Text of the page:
Borderline Personality Disorder May Be Rooted in Trauma

Two winters ago, after a spell of burnout landed her in the hospital, Ann began having disturbing dreams. Visions of her father turned into distressing flashbacks from her childhood—scenes of physical and psychological abuse.

A single mother of three daughters, Ann, whose name has been changed for privacy, grew up a town in eastern Germany, an hour’s drive from the country’s capital, Berlin. She spent her childhood surrounded by alcoholics, including her father and her grandfather. After school, she would often return to an empty house, and she found no comfort when her parents came home. Both her mother and father were violent, physically and emotionally. As a teenager, she was raped multiple times. She also lost a close friend, who, after becoming pregnant, was murdered by her own father.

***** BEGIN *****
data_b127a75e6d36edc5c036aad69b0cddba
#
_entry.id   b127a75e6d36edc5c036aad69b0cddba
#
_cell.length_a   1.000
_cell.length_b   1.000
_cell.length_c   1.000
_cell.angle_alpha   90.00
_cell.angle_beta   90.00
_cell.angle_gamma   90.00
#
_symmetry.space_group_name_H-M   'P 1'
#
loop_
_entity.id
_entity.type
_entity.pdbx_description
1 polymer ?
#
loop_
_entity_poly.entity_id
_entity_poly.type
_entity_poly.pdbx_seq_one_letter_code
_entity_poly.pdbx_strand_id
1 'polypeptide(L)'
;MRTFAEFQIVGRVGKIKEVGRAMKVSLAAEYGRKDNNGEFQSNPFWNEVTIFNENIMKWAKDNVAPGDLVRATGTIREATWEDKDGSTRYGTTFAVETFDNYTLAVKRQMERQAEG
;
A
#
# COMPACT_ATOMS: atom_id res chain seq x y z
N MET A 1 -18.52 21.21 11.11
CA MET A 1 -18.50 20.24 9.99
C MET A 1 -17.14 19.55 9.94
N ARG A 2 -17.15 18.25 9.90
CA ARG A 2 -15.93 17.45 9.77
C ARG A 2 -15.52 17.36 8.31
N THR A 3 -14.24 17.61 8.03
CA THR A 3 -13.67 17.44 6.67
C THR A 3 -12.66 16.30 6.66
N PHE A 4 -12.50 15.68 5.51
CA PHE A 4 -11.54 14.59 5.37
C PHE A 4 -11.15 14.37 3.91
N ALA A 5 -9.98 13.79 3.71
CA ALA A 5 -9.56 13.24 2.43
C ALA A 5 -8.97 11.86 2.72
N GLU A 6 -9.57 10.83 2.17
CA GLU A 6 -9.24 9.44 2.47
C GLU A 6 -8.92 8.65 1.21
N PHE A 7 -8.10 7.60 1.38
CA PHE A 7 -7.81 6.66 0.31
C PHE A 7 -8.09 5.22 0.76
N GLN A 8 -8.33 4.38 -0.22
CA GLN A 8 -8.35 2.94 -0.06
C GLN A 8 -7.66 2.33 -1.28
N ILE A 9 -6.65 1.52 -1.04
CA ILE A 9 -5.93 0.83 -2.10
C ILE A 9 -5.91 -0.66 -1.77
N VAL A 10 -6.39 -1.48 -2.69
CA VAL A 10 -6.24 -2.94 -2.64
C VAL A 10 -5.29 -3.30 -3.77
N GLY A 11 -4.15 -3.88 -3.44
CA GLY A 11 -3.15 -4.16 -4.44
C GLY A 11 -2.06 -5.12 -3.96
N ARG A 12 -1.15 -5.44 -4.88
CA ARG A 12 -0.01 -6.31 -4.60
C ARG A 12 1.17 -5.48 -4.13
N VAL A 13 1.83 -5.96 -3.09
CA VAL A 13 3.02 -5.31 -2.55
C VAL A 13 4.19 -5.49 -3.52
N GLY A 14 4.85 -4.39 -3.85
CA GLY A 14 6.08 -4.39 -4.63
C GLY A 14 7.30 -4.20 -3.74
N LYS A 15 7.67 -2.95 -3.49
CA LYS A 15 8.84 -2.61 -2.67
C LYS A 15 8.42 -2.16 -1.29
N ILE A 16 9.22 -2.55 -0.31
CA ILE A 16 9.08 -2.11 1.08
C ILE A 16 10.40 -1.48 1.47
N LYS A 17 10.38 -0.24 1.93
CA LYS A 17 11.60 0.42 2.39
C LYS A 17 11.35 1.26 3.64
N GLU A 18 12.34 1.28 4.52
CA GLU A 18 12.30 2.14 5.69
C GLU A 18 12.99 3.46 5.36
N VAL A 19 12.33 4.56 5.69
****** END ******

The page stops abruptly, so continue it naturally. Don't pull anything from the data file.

Of all those horrible experiences, Ann says that the thing that hurts the most is how little her parents seemed to care about her. When she told her mother she had been raped, her mother responded by saying she was to blame for her own assault. When she was hit by a car while biking to work, her father unsympathetically said, “Get up, everything is fine,” and sent her on her way. It was only after a colleague rushed to her in shock, asking why her head was covered in blood, that she realized how bad the accident had been. “That’s the hardest thing for me,” Ann tells me, as her voice starts to tremble and tears fill her eyes. “To have parents that don’t see you as a person.”

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